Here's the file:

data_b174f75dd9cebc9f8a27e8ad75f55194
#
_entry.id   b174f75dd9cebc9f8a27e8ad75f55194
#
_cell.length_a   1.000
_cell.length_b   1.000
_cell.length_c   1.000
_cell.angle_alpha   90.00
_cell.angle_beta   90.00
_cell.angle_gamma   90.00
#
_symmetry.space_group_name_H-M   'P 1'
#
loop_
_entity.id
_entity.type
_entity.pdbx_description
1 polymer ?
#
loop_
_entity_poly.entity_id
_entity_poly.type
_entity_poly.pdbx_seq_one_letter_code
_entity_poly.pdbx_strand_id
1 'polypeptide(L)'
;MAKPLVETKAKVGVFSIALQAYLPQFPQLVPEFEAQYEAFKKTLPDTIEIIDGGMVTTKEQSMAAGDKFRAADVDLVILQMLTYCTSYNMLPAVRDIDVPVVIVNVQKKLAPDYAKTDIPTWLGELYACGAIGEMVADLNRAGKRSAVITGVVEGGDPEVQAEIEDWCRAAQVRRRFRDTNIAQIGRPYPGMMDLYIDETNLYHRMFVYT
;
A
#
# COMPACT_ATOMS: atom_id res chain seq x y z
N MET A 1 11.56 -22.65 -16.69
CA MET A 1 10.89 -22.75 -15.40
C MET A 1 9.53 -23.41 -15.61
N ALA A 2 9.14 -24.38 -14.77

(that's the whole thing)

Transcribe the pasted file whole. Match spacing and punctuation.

data_b174f75dd9cebc9f8a27e8ad75f55194
#
_entry.id   b174f75dd9cebc9f8a27e8ad75f55194
#
_cell.length_a   1.000
_cell.length_b   1.000
_cell.length_c   1.000
_cell.angle_alpha   90.00
_cell.angle_beta   90.00
_cell.angle_gamma   90.00
#
_symmetry.space_group_name_H-M   'P 1'
#
loop_
_entity.id
_entity.type
_entity.pdbx_description
1 polymer ?
#
loop_
_entity_poly.entity_id
_entity_poly.type
_entity_poly.pdbx_seq_one_letter_code
_entity_poly.pdbx_strand_id
1 'polypeptide(L)'
;MAKPLVETKAKVGVFSIALQAYLPQFPQLVPEFEAQYEAFKKTLPDTIEIIDGGMVTTKEQSMAAGDKFRAADVDLVILQMLTYCTSYNMLPAVRDIDVPVVIVNVQKKLAPDYAKTDIPTWLGELYACGAIGEMVADLNRAGKRSAVITGVVEGGDPEVQAEIEDWCRAAQVRRRFRDTNIAQIGRPYPGMMDLYIDETNLYHRMFVYT
;
A
#
# COMPACT_ATOMS: atom_id res chain seq x y z
N MET A 1 11.56 -22.65 -16.69
CA MET A 1 10.89 -22.75 -15.40
C MET A 1 9.53 -23.41 -15.61
N ALA A 2 9.14 -24.38 -14.77